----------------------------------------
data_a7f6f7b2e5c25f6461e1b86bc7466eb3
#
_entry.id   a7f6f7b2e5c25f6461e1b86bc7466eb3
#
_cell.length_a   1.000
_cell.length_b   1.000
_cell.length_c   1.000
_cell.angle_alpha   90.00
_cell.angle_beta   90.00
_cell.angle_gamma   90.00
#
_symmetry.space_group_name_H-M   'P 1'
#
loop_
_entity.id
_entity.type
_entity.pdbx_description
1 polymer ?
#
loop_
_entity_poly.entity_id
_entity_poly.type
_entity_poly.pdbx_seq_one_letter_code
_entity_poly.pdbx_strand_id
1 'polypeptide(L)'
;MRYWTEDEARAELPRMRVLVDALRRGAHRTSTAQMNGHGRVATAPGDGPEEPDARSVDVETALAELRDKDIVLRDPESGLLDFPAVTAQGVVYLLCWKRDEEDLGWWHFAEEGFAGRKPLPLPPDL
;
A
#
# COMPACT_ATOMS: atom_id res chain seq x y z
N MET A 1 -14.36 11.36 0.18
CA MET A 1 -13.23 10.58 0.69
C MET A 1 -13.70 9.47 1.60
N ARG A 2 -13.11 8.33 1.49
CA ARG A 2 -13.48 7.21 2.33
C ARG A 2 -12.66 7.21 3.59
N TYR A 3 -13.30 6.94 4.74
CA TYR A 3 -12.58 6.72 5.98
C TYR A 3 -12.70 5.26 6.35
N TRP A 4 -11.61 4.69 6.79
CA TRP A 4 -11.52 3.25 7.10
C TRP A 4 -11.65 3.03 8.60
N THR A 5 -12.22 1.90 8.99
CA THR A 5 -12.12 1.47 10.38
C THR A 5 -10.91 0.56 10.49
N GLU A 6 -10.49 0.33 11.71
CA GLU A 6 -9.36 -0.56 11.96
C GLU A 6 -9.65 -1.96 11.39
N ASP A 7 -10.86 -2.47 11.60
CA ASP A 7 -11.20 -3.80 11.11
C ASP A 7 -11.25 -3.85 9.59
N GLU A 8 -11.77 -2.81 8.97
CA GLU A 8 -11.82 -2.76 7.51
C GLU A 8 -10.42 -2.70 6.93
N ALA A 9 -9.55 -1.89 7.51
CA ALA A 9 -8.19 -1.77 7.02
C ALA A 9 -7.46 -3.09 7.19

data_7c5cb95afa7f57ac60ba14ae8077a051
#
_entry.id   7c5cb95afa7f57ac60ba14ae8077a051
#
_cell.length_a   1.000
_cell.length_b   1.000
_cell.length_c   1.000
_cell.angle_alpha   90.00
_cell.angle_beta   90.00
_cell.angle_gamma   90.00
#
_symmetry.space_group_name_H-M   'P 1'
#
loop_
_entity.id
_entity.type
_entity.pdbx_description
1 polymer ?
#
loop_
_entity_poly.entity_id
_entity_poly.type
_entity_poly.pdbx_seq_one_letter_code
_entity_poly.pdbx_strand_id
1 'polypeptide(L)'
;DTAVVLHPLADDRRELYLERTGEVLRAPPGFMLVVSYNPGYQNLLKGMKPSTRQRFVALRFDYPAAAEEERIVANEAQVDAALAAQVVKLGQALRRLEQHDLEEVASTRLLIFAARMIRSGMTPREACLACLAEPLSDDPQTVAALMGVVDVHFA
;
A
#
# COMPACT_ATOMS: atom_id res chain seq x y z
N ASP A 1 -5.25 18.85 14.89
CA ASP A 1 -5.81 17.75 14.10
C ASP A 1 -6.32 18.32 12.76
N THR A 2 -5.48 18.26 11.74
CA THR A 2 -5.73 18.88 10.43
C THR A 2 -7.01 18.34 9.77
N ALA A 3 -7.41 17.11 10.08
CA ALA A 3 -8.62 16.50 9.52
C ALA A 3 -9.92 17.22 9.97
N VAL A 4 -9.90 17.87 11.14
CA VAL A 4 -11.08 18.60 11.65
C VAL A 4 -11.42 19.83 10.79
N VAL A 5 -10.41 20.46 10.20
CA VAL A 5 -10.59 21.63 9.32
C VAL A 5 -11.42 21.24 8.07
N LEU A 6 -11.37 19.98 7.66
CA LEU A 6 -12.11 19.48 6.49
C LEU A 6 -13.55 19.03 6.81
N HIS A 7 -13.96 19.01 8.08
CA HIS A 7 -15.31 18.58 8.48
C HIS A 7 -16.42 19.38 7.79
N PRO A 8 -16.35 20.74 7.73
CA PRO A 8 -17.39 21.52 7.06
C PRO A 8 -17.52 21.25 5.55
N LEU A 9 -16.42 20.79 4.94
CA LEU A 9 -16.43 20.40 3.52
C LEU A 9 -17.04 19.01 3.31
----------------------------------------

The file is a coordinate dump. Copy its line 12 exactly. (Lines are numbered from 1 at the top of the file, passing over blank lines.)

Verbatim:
_symmetry.space_group_name_H-M   'P 1'